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Final ‘Digital Britain’ Report Issued

'Ultra-local' radio stations would move into vacated FM space as part of timetable

All the United Kingdom’s national radio stations and many local services will stop broadcasting on analog by the end of 2015 under the government’s timetable announced in the final “Digital Britain” report, the Guardian newspaper reports.

The Guardian also said the vacated FM spectrum would be filled by “a new tier of ultra-local radio consisting of small local commercial and community stations.”

The switchover is to be announced two years in advance and not until digital accounts for half of all radio listening. RW has reported on the progress of this proposal in its various stages.

The government also required that DAB must be comparable to current FM coverage, and DAB must reach 90% of all the population and all major roads before the upgrade timetable can begin, the Guardian summarized.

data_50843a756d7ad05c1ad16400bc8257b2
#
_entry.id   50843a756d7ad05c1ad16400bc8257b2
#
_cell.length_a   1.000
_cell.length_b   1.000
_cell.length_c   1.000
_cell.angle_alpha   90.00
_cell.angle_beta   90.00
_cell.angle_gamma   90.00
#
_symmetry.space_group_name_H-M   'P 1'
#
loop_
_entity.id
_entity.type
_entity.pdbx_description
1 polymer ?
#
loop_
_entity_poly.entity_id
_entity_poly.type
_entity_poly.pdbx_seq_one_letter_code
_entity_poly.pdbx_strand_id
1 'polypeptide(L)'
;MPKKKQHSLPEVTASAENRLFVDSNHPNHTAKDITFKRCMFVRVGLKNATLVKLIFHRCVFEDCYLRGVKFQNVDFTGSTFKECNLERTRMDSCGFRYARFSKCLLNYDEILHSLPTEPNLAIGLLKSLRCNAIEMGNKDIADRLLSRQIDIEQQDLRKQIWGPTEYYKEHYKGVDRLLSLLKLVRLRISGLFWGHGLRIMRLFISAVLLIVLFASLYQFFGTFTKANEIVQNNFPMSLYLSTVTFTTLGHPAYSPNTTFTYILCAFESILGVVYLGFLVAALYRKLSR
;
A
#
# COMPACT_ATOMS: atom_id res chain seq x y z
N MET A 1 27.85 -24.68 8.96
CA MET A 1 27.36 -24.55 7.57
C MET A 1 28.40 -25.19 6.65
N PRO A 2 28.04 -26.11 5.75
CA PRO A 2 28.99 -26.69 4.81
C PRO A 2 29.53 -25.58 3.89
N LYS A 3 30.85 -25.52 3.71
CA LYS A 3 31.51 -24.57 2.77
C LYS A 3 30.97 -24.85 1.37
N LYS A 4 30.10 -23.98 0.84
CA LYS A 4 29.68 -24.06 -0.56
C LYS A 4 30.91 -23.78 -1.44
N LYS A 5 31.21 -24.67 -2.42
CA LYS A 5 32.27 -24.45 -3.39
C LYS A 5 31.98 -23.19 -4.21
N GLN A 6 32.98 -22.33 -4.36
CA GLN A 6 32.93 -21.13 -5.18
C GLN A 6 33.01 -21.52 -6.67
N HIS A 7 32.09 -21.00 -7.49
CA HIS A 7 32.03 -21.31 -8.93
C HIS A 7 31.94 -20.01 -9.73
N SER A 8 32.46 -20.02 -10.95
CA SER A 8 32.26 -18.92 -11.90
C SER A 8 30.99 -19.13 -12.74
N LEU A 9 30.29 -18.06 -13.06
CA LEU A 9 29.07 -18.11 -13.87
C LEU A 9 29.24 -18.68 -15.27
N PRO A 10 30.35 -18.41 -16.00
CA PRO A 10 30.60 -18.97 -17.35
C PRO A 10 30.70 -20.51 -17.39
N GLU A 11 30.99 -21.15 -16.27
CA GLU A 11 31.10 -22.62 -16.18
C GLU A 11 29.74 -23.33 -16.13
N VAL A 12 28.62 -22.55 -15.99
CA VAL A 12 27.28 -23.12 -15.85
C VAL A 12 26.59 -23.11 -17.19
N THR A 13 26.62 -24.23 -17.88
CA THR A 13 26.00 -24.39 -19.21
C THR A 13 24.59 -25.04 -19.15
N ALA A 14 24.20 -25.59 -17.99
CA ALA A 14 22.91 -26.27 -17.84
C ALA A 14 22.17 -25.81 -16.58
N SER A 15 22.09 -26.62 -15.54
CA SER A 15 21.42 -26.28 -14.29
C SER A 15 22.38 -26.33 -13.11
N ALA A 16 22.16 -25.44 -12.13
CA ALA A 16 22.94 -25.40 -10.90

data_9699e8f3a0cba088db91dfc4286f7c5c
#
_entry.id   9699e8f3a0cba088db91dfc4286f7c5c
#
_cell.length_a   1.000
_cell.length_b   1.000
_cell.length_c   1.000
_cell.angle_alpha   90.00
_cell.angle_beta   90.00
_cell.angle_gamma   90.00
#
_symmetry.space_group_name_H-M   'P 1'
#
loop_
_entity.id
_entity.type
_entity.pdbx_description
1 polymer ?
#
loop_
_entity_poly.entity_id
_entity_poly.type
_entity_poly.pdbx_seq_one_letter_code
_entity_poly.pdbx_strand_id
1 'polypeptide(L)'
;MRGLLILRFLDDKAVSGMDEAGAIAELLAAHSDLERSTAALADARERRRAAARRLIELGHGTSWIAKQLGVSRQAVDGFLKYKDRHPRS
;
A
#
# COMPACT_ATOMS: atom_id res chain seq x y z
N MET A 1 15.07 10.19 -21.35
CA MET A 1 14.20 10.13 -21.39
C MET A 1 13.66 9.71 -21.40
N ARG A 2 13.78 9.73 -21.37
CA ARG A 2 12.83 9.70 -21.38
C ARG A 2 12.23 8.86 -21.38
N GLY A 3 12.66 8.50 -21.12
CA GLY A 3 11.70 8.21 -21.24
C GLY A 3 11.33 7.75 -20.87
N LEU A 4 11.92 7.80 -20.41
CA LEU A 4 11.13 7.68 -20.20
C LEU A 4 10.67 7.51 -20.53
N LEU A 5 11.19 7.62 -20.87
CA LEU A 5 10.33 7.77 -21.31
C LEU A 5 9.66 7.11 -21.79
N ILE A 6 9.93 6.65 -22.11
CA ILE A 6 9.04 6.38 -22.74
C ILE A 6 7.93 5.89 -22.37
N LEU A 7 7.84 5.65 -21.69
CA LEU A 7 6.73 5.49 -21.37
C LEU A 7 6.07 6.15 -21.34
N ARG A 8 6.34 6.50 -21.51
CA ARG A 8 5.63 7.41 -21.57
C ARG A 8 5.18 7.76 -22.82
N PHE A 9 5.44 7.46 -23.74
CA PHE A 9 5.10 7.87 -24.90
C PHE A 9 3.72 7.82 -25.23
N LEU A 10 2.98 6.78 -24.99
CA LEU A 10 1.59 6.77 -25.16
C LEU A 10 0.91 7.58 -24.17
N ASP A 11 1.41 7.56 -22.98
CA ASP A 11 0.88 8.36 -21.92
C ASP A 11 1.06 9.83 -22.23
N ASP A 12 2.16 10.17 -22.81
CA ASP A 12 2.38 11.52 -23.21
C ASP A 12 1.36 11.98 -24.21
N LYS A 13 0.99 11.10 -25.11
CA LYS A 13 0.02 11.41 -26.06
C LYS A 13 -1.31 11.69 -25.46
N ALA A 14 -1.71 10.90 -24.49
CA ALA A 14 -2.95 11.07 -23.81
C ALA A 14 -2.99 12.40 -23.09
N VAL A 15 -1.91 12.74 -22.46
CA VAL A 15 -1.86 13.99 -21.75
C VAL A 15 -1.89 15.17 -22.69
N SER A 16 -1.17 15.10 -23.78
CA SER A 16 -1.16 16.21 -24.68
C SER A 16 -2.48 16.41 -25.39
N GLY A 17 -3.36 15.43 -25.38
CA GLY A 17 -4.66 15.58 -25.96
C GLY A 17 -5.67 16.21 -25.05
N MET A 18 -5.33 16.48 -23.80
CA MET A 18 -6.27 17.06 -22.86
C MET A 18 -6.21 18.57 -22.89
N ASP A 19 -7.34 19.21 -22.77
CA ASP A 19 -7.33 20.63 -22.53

Advocates say digital radio in the U.K. now accounts for more than 20% of listening and hope the U.K.’s digital migration will act as a catalyst for other Euro markets.

Semiconductor supplier Frontier Silicon said it welcomes the recommendations in the final report and the proposed completion of a digital migration within six years.

“Today’s report … favors DAB as the preferred platform for future radio broadcasting in the U.K. and calls on a commitment from the car industry to facilitate digital switchover by means of a five-point plan,” Frontier states.

The company said it supplies technology for the majority of digital radios sold in Britain and that it anticipates a three-fold business increase in annual shipments or sales over three years thanks to the migration. It also said it looked forward to meeting the challenge presented by the government’s stipulation that the cost of the cheapest DAB radio must fall below £20.